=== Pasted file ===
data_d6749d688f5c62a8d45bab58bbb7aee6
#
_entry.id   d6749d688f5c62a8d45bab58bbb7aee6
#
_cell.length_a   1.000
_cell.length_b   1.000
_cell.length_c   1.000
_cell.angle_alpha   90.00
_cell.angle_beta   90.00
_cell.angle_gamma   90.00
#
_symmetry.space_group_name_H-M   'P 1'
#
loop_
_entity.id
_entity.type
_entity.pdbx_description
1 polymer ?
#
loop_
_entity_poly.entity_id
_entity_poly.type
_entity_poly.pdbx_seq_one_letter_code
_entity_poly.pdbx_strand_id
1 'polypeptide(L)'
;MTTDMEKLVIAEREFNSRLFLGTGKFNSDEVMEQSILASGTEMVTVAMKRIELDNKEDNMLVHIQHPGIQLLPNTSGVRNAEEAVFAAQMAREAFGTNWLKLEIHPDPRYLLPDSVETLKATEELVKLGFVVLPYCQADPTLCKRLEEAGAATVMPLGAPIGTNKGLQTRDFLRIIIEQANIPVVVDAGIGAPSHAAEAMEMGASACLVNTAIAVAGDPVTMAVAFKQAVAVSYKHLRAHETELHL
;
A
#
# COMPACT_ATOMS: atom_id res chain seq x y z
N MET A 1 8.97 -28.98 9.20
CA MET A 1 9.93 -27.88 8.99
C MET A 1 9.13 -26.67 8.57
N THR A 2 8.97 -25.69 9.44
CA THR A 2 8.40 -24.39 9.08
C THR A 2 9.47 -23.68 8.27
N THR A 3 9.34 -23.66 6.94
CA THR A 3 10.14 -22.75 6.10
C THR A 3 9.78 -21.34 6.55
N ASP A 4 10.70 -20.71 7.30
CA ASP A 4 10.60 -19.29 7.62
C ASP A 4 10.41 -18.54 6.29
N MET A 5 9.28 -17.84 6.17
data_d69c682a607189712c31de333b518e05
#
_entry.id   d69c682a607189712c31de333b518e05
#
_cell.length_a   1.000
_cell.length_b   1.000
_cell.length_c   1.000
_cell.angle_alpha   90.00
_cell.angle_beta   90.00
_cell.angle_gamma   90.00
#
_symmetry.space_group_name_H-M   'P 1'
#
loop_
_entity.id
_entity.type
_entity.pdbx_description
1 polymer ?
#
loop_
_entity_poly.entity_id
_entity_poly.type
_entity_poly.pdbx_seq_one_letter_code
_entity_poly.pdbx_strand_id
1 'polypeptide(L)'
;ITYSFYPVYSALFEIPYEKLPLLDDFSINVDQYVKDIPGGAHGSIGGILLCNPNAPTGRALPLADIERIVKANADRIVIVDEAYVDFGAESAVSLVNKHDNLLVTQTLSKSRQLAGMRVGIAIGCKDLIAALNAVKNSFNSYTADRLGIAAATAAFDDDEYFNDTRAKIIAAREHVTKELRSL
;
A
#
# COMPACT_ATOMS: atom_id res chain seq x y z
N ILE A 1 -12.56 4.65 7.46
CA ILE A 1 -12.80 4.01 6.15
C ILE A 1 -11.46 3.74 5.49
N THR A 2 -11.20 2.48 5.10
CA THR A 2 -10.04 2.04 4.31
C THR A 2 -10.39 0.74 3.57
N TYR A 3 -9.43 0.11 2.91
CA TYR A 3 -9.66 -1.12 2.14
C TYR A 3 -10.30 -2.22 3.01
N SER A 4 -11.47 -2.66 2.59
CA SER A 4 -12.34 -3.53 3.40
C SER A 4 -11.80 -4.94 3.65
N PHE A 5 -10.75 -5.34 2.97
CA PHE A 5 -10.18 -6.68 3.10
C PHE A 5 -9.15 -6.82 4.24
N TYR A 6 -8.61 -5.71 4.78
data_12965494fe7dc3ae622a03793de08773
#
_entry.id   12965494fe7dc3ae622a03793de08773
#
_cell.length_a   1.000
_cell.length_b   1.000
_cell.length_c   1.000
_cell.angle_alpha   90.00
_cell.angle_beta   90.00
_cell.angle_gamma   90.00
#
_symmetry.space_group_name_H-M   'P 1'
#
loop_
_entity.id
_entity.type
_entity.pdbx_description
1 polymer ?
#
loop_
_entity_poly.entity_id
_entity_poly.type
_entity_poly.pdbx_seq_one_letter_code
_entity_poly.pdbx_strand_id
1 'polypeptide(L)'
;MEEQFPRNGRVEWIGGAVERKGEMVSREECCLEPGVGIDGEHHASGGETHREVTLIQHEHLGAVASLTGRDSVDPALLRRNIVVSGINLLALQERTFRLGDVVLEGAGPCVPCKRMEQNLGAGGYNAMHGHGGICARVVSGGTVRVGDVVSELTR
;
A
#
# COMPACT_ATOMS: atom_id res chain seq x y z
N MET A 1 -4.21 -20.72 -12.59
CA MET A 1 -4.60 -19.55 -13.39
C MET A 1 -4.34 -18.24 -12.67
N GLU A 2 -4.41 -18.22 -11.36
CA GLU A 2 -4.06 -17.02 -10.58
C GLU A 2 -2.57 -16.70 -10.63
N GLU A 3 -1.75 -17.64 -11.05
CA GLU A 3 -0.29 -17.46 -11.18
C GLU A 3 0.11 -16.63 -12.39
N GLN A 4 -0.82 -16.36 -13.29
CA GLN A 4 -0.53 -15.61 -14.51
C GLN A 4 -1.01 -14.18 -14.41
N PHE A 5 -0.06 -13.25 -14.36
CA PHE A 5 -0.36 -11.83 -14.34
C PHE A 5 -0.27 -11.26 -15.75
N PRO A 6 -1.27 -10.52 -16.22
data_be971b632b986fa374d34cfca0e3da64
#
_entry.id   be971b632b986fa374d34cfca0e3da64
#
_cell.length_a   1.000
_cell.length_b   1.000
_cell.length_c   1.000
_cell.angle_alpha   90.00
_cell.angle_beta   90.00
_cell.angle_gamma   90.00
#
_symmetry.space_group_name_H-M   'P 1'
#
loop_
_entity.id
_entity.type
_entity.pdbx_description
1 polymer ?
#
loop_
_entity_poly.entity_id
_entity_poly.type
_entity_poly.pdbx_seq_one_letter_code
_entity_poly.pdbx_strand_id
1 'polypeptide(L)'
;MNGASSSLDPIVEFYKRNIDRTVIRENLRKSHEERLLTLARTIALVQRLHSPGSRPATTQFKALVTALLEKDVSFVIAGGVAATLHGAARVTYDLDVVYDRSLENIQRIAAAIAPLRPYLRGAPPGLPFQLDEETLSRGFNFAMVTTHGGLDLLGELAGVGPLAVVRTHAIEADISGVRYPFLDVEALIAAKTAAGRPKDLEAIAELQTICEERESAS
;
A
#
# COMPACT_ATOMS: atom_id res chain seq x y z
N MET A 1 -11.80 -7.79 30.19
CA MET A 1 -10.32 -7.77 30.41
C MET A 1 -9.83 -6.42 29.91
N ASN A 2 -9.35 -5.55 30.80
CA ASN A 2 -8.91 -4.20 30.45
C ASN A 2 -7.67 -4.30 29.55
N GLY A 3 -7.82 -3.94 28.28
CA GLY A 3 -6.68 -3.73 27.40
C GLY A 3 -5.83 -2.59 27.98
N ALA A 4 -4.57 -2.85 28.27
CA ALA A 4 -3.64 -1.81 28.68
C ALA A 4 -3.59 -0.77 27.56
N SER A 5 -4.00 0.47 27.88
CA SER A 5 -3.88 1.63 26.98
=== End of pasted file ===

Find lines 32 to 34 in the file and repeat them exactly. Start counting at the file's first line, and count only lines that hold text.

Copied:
CA MET A 1 9.93 -27.88 8.99
C MET A 1 9.13 -26.67 8.57
N THR A 2 8.97 -25.69 9.44